Arizona Arts Education Research Institute
The Arizona Arts Education Research Institute (AAERI) is a partnership of the Arizona Commission on the Arts, Arizona Department of Education, College of Fine Arts at the University of Arizona, College of Arts & Letters at Northern Arizona University and the Herberger Institute for Design and the Arts at Arizona State University. AAERI is solely funded by its partnering organizations.
2014 Arizona Arts Education Update
Arts Education in Arizona Public Schools for the 2012/2013 School Year: An Analysis of the Arizona Highly Qualified Teachers Database
This summary publication provides some comparison data on how arts education access has changed between 2009 and 2013 through an analysis of the arts teacher assignments in the 2012/2013 Highly Qualified Teachers database. To prepare this analysis, Quadrant Research was provided with the 2012/2013 Highly Qualified Teacher data for the four arts disciplines (dance, music, theatre and visual arts). In addition, Quadrant had access to the 2008/2009 HQT data for music and visual arts to allow for comparative analysis between the two periods (2009 vs. 2013).
2010 Arizona Arts Education Census
Engaging Students, Supporting Schools, Accessing Arts Education: Highlights from the Arizona Arts Education Census Project
In the spring of 2009, Quadrant Arts Education Research, on behalf of the Arizona Arts Education Research Institute, began to study the level of arts education in Arizona public schools. Arizona K-12 public school principals were invited to participate in a survey about arts education in their schools. 409 school principals, representing 236,645 students, participated by reporting on their schools curriculum, instruction, funding and factors that contribute to the delivery of arts education. The census results represent 22% of all enrolled students from urban, suburban, rural and charter schools.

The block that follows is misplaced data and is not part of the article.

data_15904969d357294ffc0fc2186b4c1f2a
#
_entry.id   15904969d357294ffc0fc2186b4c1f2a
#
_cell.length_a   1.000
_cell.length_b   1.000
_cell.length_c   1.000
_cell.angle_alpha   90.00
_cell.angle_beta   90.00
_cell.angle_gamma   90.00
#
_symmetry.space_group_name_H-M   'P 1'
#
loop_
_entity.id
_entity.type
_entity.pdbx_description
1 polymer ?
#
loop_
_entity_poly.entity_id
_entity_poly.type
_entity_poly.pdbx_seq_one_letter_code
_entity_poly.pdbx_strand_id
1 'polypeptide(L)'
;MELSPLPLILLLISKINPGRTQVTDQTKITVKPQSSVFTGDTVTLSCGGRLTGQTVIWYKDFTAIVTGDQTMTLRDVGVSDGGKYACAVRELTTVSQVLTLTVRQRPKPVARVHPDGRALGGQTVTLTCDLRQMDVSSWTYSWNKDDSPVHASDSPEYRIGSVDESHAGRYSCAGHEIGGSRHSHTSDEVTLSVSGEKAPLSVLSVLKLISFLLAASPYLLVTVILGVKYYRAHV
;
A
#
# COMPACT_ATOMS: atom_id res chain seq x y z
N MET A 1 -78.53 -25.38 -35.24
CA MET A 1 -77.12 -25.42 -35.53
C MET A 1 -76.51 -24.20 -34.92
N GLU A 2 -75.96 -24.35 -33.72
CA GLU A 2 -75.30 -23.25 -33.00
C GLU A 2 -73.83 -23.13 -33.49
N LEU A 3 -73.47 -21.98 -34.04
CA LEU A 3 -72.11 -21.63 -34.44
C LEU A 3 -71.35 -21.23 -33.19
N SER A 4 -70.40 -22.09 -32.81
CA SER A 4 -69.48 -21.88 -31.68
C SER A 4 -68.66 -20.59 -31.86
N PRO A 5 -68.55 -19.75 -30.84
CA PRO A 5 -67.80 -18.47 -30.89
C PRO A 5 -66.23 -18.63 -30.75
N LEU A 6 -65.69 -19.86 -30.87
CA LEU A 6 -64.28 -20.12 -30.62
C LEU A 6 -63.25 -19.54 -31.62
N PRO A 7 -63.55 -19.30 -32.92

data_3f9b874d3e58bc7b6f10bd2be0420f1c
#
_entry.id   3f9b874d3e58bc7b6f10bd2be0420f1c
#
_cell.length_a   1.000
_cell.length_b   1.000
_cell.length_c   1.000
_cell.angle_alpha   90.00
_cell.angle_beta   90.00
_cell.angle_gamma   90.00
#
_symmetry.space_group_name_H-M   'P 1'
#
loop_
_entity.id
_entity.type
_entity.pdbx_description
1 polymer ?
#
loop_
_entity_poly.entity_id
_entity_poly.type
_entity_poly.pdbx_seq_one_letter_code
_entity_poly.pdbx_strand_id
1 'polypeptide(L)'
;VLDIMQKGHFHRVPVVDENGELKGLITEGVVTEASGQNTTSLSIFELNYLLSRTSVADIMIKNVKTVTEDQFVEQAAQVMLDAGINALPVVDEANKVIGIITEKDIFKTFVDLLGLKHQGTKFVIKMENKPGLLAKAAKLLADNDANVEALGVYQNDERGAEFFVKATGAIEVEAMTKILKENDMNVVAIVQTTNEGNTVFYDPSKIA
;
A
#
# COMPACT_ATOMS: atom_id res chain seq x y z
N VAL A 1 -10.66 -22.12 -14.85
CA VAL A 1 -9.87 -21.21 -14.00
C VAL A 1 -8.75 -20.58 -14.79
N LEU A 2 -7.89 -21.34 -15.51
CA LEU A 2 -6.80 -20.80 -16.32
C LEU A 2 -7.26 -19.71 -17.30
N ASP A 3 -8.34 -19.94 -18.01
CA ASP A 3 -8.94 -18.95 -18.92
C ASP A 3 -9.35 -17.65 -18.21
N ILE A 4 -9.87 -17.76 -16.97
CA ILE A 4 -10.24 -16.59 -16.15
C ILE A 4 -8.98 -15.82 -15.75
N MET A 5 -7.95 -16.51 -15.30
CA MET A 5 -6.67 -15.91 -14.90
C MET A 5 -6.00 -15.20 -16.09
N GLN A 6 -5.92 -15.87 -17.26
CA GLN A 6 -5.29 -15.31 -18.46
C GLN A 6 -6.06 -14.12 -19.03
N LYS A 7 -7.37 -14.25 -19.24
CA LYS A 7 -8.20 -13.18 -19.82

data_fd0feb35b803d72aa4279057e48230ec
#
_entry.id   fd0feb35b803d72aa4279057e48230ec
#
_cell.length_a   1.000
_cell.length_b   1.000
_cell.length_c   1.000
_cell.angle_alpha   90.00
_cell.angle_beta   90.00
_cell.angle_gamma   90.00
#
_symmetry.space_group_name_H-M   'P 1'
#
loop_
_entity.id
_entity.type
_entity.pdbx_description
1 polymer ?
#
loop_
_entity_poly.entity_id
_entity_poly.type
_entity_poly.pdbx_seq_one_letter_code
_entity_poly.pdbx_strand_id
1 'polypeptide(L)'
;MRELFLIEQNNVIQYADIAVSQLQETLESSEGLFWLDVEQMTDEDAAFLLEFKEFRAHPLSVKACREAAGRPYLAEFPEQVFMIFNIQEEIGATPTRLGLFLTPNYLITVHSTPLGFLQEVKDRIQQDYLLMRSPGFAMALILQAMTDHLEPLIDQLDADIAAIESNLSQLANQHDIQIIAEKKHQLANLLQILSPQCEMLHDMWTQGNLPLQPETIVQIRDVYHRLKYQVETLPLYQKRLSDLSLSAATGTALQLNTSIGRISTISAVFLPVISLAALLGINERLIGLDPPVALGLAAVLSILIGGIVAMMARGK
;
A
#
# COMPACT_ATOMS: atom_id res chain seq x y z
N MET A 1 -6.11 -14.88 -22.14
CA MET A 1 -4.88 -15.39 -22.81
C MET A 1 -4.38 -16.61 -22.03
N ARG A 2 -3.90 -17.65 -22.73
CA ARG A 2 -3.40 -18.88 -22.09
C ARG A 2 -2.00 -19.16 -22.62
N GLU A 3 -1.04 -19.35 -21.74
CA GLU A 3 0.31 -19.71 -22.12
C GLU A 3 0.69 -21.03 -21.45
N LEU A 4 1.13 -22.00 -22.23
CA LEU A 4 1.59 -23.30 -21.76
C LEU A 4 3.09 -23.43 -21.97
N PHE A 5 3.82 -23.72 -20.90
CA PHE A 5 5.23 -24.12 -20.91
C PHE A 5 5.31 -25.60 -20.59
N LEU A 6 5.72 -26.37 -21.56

A Note on the Benefits of Arts Education
A tremendous body of research documents the many benefits arts education provides to all students including: improved academic achievement, greater leadership and social skills, enhanced critical thinking and sharper problem solving skills.
Why is it so important to keep the arts strong in our schools? How does the study of the arts contribute to student achievement and success? These and other important questions are addressed in a booklet published by the National Assembly of State Arts Agencies (NASAA) in collaboration with the Arts Education Partnership (AEP). Critical Evidence: How the Arts Benefit Student Achievement responds to the needs of policymakers, educators, parents and advocates for fact-based, non-technical language documenting the most current and compelling research on the value of arts learning experiences. Critical Evidence updates and expands on the case made for arts education in NASAA’s earlier collaboration with the Arts in Education Partnership, Eloquent Evidence: Arts at the Core of Learning, originally published in 1995.
For more information about the impact of arts education on student achievement and other studies like this one, visit the following websites: Arts Education Partnership: http://www.aep-arts.org/ Arizona Department of Education: http://www.azed.gov/asd/arts Arizona Commission on the Arts: http://www.azarts.gov/ Arizona Citizens/Action for the Arts: http://www.azcitizensforthearts.org/